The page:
In 2013, The Citadel went for it on two 4th-and-short situations in the Red Zone, converting once. The Bulldogs picked up a first down on four of five tries on 4th-and-short in the Front Zone.

Against UT-Chattanooga, The Citadel twice went for it on 4th-and-short in the Back Zone while attempting to hold a lead in the fourth quarter. Both times, the Bulldogs got the first down.

– On fourth down and three to five yards to go: Lenoir-Rhyne had one fourth-and-medium opportunity in the Red Zone in league play, against Brevard (a 41-0 blowout), and elected to kick a field goal in that situation. In the Front Zone, the Bears had six 4th-and-medium plays; twice L-R decided to go for it, and it went one for two picking up the first down. The other 4th-and-medium situations all resulted in field goal attempts.

Lenoir-Rhyne punted three times when faced with fourth-and-medium in the Mid Zone. Of those three situations, the opposing 49-yard line was the furthest the Bears had advanced the ball.

The Citadel had eight 4th-and-medium situations in 2013 SoCon play that took place in the Red, Front, or Mid Zones. Of four Red Zone opportunities, the Bulldogs tried three field goals and went for the first down once (failing to make it; that came on a fake field goal attempt). The Citadel was one for two in 4th-and-medium attempts in both the Front Zone and the Mid Zone.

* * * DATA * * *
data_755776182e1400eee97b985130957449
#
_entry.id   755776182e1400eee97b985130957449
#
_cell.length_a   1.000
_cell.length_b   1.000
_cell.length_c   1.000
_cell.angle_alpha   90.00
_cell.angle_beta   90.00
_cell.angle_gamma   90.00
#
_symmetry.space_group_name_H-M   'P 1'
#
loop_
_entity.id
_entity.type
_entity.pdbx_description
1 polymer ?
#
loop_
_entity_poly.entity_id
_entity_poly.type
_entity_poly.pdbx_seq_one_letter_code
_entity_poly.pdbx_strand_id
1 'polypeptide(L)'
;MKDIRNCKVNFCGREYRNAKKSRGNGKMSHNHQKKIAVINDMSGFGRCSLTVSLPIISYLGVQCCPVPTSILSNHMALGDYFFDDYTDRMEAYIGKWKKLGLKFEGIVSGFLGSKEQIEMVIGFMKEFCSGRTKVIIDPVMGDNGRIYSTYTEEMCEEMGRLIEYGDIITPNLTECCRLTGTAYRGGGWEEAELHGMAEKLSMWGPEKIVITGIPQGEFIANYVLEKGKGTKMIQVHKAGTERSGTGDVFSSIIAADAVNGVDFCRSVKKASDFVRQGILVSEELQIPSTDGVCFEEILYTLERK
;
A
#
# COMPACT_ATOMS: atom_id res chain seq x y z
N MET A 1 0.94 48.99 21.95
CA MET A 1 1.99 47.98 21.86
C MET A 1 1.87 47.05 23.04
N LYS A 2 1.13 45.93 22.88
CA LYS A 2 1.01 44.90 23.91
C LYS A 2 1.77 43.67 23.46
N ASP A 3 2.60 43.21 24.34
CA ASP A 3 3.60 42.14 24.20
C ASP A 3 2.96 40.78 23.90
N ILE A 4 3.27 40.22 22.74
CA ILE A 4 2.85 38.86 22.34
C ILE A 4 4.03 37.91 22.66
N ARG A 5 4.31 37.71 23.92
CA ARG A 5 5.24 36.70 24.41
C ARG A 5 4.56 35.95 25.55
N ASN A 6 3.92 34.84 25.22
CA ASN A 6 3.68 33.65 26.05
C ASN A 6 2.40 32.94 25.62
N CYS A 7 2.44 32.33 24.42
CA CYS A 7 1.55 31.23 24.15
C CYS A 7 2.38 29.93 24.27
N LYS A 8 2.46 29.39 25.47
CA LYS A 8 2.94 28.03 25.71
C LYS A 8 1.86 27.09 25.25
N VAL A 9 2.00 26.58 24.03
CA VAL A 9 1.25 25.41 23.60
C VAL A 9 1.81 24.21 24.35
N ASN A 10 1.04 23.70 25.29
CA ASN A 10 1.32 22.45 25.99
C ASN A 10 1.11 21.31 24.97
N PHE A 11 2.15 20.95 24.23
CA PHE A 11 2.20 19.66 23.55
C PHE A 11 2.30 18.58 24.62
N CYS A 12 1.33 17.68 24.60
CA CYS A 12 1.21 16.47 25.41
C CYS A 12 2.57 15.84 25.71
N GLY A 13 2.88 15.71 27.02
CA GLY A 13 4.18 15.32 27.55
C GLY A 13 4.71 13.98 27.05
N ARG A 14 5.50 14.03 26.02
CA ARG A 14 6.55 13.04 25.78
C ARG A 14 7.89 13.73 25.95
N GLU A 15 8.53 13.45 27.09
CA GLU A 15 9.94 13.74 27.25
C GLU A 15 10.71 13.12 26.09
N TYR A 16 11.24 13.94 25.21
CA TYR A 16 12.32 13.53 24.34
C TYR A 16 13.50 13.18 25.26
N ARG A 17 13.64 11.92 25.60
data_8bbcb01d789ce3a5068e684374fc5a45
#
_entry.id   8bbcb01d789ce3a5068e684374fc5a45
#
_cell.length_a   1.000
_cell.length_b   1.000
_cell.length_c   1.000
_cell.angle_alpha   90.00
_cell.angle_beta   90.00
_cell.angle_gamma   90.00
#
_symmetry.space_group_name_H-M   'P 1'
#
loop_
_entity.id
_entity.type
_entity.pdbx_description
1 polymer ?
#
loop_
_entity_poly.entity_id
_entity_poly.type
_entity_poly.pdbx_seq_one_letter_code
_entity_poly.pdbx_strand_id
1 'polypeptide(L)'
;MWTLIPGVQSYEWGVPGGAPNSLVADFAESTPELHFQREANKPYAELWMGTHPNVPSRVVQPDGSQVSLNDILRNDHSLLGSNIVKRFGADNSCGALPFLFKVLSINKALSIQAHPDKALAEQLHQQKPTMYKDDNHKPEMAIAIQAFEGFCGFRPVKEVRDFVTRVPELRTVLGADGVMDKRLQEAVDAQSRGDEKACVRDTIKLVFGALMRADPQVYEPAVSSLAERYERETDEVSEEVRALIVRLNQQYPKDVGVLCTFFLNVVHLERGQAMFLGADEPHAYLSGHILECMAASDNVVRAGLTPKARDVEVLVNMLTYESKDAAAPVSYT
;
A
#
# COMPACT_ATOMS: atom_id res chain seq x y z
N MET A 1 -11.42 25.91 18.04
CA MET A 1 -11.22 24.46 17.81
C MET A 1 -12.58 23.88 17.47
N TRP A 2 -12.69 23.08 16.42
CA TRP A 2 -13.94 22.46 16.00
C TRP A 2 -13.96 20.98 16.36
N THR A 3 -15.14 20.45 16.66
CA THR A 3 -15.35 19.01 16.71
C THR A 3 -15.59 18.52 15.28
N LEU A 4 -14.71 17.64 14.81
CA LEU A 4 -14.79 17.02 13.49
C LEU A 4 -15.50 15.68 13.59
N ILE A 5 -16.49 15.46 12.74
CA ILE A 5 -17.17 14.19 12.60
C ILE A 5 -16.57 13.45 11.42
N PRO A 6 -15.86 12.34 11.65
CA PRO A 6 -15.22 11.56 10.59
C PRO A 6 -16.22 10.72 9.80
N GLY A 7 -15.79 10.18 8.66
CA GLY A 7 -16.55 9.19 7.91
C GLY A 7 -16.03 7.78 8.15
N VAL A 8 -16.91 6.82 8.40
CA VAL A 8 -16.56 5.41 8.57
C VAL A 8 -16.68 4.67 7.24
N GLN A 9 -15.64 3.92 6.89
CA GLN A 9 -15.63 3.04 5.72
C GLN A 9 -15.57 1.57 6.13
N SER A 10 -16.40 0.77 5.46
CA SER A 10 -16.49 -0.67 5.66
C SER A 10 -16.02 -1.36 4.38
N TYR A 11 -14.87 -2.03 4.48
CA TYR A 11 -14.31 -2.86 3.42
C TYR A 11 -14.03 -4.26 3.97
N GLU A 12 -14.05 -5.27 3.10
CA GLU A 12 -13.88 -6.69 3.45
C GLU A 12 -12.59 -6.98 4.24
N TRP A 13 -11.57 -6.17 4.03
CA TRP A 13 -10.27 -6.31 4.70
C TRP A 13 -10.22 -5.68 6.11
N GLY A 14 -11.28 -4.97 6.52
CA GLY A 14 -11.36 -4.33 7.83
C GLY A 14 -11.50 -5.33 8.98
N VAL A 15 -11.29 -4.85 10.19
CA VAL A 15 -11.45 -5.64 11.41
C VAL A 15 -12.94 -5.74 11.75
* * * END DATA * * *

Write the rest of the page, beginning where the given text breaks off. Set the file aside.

– On fourth down and six or more yards to go: Lenoir-Rhyne attempted two field goals when faced with 4th-and-long in the Red Zone. In the Front Zone, L-R attempted three field goals. On one occasion, the Bears punted. That came against Brevard, on a fourth-and-14 from Brevard’s 39-yard line.

The Citadel faced 4th-and-long three times in the Red Zone, and attempted a field goal all three times. As mentioned above, the Bulldogs also attempted a conversion from the Back Zone on 4th-and-long, successfully executing a fake punt against Samford.

On two occasions last season, Mike Houston was faced with this scenario: his offense had the ball on the opponents’ 1-yard line, but there was only time for one more play before the end of the first half. Go for the touchdown, or kick a field goal?

This situation first happened against Tusculum, with Lenoir-Rhyne holding a 14-3 lead, five seconds remaining in the half, and facing third-and-goal from the 1. Houston elected to go for the TD — but the Bears got stopped, and didn’t get points or momentum.

A little over a month later, versus Carson-Newman (in the regular-season matchup), almost the exact same set of circumstances came to pass. Lenoir-Rhyne led 14-3 as halftime approached, and had the ball on the 1-yard line. In this case, six seconds remained in the half and it was 4th-and-goal for the Bears.